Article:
After the disastrous budget passed last June, and two special sessions that took small steps to reverse some of the damage, Governor Malloy's latest proposal takes a solid stride down a path to greater fiscal responsibility.
The plan acknowledges that Connecticut has real economic problems: taxes that are too numerous and too high; employment growth that is moderate at best (poor if you look strictly at high-wage jobs); spending that exceeds revenues; slow wage growth; and agencies that try to do so many different things they end up straying from their core missions.
The governor's new plan makes a serious effort to tackle these shortcomings, align the budget with fiscal realities, and streamline agency efforts.
It promotes lean strategies, better use of IT, a greater focus on core missions (rather than doing everything for everybody), and efforts to get real outcome measures.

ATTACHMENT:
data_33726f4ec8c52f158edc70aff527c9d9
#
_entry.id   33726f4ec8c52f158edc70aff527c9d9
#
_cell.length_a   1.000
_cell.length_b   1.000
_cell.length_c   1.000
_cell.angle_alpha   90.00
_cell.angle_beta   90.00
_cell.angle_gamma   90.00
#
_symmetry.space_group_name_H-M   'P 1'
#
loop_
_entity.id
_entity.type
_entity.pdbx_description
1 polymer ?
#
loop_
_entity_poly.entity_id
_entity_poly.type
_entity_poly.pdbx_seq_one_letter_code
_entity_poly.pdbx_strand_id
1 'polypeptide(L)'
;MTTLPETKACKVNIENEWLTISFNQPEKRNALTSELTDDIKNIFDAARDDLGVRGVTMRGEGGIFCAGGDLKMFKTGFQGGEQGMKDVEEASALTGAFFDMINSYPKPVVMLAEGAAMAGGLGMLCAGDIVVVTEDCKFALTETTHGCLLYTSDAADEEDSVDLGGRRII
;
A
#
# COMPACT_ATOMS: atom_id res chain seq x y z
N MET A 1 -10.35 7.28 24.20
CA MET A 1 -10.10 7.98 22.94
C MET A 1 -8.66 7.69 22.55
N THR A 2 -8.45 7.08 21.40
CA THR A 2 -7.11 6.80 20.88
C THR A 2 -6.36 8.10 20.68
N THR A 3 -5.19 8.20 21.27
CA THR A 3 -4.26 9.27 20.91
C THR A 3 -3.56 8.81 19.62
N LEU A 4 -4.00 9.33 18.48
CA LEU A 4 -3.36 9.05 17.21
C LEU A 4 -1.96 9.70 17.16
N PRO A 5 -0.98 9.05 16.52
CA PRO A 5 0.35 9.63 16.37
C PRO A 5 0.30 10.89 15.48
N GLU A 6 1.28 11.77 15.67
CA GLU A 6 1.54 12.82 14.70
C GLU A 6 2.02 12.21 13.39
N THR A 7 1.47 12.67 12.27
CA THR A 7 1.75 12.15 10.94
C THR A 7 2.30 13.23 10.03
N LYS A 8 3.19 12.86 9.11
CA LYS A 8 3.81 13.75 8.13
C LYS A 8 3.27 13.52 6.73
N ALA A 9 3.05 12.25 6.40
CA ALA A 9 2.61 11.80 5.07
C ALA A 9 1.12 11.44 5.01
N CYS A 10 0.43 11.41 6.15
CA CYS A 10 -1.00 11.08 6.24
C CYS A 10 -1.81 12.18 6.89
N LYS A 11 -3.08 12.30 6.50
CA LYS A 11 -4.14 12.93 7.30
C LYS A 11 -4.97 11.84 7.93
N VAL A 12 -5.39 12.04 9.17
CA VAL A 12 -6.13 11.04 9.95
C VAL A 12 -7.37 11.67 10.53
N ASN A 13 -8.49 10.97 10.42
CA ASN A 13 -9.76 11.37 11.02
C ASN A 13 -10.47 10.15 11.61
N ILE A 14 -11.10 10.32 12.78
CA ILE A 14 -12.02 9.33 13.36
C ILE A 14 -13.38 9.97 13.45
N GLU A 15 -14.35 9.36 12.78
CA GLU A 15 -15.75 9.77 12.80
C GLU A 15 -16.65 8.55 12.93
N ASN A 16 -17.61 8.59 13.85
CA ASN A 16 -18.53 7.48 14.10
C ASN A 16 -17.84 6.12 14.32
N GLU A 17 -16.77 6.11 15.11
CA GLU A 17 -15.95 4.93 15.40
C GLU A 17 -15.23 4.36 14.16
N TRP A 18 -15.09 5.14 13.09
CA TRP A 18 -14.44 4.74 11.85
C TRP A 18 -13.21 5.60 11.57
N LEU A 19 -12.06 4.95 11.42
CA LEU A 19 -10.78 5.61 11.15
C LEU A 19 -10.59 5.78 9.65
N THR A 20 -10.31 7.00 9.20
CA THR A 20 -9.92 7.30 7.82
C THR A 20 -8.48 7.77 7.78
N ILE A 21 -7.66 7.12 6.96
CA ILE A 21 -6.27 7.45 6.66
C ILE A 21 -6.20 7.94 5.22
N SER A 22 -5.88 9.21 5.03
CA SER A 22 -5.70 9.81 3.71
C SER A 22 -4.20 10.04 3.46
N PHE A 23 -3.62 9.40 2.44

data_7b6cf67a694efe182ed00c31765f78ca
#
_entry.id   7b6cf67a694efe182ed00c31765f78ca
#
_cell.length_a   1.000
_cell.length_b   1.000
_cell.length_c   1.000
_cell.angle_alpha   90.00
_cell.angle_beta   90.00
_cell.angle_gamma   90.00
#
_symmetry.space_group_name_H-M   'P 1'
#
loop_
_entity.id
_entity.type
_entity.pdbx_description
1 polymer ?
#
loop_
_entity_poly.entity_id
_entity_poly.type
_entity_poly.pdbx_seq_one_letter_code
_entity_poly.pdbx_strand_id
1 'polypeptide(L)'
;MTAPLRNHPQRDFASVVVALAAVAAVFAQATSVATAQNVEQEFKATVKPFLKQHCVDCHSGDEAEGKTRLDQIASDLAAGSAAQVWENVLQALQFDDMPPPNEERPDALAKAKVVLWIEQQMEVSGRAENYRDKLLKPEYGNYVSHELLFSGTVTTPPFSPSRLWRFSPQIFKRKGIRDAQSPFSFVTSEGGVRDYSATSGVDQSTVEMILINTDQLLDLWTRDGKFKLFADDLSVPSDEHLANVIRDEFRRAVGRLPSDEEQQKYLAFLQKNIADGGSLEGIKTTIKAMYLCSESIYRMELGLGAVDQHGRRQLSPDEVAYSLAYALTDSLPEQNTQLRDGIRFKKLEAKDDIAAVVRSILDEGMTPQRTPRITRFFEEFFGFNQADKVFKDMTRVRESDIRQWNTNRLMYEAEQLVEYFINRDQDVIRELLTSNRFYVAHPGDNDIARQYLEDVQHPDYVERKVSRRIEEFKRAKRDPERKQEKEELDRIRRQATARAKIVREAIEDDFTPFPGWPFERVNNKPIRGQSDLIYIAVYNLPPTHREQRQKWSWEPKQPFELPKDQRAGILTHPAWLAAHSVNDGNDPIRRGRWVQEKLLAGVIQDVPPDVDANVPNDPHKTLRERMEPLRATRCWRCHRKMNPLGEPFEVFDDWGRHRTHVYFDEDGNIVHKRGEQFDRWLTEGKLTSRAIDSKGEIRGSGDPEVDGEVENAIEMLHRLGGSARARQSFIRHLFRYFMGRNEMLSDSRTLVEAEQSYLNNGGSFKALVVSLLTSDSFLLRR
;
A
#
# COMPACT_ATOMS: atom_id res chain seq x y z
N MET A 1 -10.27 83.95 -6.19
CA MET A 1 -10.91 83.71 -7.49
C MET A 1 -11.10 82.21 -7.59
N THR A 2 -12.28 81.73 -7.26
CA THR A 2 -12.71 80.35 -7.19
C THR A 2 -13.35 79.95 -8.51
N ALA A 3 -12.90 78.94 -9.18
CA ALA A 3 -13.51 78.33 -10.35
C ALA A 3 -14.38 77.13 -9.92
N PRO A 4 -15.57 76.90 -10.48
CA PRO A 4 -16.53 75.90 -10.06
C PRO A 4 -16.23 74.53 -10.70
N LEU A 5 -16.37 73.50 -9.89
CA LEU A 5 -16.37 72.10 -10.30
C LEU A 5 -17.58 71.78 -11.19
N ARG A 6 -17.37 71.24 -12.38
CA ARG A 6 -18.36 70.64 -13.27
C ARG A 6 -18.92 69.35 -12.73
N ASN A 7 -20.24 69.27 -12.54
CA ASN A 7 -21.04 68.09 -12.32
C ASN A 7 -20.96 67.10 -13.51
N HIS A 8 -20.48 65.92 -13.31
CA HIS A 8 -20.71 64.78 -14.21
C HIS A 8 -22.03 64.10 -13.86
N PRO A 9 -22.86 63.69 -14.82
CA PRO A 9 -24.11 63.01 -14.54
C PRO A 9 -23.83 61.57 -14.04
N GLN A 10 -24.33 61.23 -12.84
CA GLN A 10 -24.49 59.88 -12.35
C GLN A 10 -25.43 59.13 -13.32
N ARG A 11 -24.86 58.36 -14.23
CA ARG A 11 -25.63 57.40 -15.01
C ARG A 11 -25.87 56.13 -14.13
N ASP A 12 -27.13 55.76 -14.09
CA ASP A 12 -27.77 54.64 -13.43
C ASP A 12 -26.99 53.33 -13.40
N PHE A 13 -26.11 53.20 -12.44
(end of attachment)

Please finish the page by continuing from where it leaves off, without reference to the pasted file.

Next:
In short, this plan reflects a lot of the recommendations businesses have been pushing for over the last several years.
To be sure, many people won't like it.
It cuts spending approved for FY 2017 by 3%, allowing a 1% increase from forecast FY 2016 spending. While there are cuts many of us would rather not see, in aggregate this change in direction is long overdue.
Some things will need more exploration, such as details of pension changes and how block grants will work. But the basic direction is a real improvement.
The old ways haven't worked, and the governor acknowledged it's high time the state starts living and operating within its means.
The old ways haven't worked, and the governor acknowledged it's high time the state starts acting more like businesses and more like Connecticut's families by living and operating within its means.
We haven't dug into the fine details, and there may be things we later find we don't agree with, but at first pass this is a far superior plan to anything we have seen presented in many years.
It's a step in the right direction to begin restoring confidence in our fiscal management.
Pete Gioia is an economist with CBIA. Follow him on Twitter @CTEconomist.